We must always do our very best, without fear. God will take care of the rest and make sure that ultimately, justice is served.

Shabbat Shalom and may we have a meaningful fast of Tisha B’Av,

Ben-Tzion

Dedication

To the next US Supreme Court Justice. May he serve the people well, with honor, dignity and justice.

Your money or your family (Matot-Masai)

Your money or your family (Matot-Masai)

If money is all that a man makes, then he will be poor. Poor in happiness and poor in all that makes life worth living. -Herbert N. Casson

The nation of Israel had just vanquished two major kingdoms on the eastern side of the Jordan River, across from the land promised to them. After the battles, and with all the pasture around them, two tribes approached Moses. The tribes of Ruben and Gad came up to Moses and declared that they were laden with vast amounts of animals and the current land they were in was perfect for them. They wanted to stay, to settle outside the Promised Land, with their flocks.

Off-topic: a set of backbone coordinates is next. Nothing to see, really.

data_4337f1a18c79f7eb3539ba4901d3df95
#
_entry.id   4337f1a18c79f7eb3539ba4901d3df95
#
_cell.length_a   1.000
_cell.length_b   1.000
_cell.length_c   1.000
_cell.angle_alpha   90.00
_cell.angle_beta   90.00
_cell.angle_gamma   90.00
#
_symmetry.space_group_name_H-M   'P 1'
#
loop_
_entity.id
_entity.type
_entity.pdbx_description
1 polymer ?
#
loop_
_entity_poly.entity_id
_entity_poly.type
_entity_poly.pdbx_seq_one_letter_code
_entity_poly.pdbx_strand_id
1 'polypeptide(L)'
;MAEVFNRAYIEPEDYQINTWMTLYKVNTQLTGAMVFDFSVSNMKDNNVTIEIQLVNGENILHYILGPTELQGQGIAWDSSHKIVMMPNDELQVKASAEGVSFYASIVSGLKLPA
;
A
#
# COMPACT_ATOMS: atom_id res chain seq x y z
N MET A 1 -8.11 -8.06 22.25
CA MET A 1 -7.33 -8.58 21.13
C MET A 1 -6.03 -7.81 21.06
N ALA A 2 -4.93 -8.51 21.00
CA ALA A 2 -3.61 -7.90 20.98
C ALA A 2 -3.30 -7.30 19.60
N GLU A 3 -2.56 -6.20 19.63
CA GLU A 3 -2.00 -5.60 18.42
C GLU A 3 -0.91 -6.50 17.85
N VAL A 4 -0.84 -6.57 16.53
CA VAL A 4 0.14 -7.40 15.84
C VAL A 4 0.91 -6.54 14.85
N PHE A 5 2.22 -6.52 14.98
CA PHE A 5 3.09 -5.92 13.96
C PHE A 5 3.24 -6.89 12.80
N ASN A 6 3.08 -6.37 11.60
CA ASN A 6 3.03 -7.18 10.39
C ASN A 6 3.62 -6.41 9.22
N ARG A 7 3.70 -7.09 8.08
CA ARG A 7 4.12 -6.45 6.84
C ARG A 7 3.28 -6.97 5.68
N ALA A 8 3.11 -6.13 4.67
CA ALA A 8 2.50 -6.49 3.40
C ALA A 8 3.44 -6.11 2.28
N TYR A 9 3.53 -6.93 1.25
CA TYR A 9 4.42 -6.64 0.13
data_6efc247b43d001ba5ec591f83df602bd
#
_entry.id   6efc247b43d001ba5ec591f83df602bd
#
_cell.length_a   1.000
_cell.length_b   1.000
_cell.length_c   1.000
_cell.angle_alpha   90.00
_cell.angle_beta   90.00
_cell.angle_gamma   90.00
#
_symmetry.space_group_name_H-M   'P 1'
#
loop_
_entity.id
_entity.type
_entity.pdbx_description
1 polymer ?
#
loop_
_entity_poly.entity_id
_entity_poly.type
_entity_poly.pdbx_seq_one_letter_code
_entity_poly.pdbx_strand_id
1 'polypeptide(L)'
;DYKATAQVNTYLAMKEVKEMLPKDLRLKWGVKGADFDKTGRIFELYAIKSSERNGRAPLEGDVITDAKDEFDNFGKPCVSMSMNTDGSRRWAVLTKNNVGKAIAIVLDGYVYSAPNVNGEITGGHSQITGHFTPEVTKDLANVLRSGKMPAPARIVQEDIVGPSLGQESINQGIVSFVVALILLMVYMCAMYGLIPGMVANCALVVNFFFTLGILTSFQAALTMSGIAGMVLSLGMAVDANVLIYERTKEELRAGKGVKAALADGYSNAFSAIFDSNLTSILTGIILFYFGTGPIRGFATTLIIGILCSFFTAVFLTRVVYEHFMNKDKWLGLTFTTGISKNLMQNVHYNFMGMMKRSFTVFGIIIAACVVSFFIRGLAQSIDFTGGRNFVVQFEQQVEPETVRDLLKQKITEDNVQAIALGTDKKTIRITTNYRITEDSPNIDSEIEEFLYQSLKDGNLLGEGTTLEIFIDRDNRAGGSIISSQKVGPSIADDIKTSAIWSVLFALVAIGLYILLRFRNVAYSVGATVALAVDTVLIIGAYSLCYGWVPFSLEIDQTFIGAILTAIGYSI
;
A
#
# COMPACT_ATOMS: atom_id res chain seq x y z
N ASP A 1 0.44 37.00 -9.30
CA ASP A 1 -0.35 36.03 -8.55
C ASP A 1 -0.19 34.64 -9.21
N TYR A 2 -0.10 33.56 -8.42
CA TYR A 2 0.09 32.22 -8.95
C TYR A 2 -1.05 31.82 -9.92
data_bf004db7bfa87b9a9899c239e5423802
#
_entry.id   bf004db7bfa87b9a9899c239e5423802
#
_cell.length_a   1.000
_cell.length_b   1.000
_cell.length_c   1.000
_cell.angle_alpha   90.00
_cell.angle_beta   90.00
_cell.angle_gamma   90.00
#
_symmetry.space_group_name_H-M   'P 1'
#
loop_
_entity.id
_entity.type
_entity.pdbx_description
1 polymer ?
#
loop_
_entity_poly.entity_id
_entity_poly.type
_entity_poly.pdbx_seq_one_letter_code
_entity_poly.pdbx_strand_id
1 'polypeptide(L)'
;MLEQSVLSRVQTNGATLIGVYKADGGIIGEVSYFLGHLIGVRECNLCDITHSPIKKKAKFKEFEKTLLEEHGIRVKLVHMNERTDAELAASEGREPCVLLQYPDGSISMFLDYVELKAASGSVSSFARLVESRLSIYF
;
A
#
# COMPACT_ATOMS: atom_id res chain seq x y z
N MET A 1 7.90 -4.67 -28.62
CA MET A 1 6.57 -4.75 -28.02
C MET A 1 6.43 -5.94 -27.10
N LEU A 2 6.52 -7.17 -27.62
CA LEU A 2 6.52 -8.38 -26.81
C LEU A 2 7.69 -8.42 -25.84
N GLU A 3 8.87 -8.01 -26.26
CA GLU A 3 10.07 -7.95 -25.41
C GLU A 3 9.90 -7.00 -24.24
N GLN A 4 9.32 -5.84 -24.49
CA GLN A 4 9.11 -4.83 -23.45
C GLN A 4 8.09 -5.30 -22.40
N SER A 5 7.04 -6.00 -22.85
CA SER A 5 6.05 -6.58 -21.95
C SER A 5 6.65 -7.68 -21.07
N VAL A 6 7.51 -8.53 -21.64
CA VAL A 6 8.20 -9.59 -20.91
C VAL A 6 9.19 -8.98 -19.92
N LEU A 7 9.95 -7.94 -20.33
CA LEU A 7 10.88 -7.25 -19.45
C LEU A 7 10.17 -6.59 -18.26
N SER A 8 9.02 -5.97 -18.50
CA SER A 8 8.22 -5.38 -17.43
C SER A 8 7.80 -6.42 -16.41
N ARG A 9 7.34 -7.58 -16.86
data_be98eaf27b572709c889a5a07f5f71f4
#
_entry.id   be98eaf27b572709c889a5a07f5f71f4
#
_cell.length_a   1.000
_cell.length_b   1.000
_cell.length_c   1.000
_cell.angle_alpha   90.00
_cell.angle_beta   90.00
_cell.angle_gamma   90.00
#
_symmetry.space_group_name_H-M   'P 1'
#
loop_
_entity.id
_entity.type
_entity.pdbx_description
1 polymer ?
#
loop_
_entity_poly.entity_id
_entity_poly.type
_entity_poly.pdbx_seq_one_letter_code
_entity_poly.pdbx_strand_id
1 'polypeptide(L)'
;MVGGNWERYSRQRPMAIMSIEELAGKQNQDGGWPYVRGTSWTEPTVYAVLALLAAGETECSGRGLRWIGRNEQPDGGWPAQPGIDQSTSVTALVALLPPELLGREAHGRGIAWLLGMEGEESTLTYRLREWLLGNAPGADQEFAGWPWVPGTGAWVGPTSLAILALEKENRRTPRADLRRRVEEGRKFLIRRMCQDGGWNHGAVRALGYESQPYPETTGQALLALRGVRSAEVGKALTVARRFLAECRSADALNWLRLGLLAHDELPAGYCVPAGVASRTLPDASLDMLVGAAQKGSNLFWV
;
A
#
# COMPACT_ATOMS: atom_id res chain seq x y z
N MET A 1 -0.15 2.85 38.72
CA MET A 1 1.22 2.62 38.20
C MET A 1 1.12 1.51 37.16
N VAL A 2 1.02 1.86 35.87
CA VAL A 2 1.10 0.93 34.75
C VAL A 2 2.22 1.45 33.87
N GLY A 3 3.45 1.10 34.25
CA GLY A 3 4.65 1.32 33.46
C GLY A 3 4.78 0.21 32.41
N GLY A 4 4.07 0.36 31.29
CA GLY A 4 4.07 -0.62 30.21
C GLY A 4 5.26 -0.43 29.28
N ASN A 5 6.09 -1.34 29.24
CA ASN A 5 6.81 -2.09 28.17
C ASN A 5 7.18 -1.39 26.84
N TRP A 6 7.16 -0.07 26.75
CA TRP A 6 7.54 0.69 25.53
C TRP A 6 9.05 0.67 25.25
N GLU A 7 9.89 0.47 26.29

Moses gets angry, there ensues a discussion, and the tribes of Ruben and Gad declare that they will leave their flocks and their families in the east and go battle with the rest of Israel in the west, until the land is fully conquered. After the expected conquest, they will return to the land, to their flocks and family.

What is most telling is the order which these two tribes phrase their request. They place the flock before their family. Many of the commentators highlight the priorities these two tribes are exhibiting as well as Moses’ response to them. Moses flips the order, basically saying, take care of your family before you take care of your flock.

Rabbeinu Bechaye on Numbers 32:2 (Matot-Masai) takes the criticism even further. He claims that because the tribes of Ruben and Gad put their financial gains and greed before their families’ wellbeing, all their financial gains were cursed.

By being more concerned with their material wealth, their livestock, with animals, rather than with human beings and their own flesh and blood, they doomed themselves, and eventually were left with neither. Indeed, the tribes to the east of the Jordan would be the first to be exiled and seemingly lost to Jewish history.